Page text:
In the early morning hours of March 9, a Barrio Logan man was struck and killed by a trolley. The precise details of the accident are still unclear, but witnesses claim that the man was riding a bicycle and wearing earbuds, and that he failed to see the oncoming trolley bearing down on him because his attention was focused elsewhere.
In October 2015, a 66-year-old Michigan man died of head injuries after being struck by an electric trolley-bus in Santa Barbara. Ultimately, the pedestrian was found to be at fault for the accident, since he stepped off the curb only two to three seconds before the bus arrived—the driver had no time to stop.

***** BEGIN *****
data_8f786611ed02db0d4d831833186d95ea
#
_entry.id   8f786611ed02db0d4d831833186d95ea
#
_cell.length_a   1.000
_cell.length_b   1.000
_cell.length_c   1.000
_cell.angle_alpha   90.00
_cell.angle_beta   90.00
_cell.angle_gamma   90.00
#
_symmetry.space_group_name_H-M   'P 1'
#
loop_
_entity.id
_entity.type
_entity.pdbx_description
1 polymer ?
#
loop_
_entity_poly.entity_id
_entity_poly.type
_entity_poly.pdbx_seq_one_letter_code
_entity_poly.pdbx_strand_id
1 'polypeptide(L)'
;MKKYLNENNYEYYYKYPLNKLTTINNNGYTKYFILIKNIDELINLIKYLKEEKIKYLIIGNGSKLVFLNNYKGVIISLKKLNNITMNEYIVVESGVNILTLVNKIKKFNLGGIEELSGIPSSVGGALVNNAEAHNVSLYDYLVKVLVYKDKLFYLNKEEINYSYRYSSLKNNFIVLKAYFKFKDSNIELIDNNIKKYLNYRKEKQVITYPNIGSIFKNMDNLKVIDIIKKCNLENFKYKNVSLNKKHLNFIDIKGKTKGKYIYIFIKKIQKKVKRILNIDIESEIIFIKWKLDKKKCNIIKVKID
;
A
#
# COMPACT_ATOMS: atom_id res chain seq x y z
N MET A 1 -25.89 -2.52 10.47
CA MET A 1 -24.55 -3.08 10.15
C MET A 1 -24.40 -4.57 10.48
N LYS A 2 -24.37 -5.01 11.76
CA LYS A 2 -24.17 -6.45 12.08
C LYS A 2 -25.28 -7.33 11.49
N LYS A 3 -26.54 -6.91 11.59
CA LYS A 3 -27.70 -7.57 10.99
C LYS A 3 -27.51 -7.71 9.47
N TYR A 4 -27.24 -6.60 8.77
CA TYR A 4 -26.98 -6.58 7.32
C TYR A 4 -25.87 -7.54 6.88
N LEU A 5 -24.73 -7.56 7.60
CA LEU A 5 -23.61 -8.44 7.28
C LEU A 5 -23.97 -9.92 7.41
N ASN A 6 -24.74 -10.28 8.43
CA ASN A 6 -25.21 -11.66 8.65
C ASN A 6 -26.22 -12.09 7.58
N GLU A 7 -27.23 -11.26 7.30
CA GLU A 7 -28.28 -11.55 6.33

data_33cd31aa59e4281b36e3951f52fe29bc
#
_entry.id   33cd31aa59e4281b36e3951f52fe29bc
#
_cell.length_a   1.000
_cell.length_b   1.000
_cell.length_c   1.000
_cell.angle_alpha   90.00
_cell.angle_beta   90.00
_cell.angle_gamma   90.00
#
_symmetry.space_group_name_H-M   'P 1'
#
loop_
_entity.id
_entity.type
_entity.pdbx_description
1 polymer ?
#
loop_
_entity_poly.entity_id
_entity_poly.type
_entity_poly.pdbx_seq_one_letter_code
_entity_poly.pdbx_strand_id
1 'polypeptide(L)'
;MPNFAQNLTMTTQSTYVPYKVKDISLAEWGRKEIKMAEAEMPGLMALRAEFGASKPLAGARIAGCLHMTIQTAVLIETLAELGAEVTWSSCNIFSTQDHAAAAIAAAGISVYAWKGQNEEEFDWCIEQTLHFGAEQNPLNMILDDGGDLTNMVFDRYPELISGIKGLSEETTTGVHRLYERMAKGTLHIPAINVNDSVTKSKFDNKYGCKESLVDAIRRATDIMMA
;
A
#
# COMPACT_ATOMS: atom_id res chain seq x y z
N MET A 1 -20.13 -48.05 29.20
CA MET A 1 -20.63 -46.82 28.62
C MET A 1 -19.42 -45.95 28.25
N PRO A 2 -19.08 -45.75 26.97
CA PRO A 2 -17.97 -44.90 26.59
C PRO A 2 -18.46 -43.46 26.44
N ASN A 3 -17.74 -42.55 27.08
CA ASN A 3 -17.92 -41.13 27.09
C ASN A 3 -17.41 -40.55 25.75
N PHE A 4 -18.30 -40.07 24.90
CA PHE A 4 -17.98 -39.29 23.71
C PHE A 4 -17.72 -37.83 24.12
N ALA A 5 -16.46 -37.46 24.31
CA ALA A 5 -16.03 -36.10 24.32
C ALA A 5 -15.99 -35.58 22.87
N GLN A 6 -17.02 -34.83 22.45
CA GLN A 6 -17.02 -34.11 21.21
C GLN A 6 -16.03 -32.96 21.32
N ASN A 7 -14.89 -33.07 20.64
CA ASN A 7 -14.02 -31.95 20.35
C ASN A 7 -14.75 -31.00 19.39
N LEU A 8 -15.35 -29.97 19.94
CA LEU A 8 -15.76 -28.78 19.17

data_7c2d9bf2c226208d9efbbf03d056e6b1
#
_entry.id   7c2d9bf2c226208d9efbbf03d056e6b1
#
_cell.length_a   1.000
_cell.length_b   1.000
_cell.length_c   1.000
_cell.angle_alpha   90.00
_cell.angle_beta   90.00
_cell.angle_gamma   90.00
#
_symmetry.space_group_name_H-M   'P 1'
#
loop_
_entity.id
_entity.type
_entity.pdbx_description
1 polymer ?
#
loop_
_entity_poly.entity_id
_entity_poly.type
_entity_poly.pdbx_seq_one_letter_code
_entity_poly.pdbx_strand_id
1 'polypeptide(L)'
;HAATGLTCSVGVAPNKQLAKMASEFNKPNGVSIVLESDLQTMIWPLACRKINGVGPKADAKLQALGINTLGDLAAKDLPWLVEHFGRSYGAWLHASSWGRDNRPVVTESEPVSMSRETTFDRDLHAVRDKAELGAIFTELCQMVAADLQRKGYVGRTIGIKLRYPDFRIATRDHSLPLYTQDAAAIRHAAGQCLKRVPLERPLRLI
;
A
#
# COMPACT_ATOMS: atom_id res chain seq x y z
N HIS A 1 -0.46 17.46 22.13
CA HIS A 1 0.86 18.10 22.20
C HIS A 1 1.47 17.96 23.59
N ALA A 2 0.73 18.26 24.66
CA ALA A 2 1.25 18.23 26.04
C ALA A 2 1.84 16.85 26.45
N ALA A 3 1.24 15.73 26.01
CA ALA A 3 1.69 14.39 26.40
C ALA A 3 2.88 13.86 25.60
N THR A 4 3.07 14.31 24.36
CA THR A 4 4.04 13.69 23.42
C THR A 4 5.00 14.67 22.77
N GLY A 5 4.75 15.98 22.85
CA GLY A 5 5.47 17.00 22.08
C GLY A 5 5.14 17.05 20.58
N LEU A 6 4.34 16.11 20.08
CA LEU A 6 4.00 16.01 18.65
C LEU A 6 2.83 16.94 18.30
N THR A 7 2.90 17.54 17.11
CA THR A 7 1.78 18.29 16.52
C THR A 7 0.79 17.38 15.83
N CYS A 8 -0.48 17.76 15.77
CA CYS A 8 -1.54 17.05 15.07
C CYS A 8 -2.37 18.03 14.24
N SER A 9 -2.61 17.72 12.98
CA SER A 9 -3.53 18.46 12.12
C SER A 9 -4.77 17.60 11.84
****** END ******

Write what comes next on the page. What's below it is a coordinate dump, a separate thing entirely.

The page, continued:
These incidents serve as a grim reminder: the fact that pedestrians and bicyclists generally have the right-of-way on American roads does not absolve them of responsibility. There were almost 2,400 pedestrian deaths in 2015, a 6% increase from the previous year. Pedestrians and bicyclists alike are advised to travel without earbuds or earphones in their ears, especially when walking or biking on traffic-heavy roads. Listening to music while walking or biking lowers an individual’s awareness of what is happening around him or her. Electric trolleys and trains are substantially quieter than their diesel- or gas-burning counterparts, and a person walking or biking on urban streets should use both their ears and their eyes to make sure it’s safe to cross roads or railroad tracks.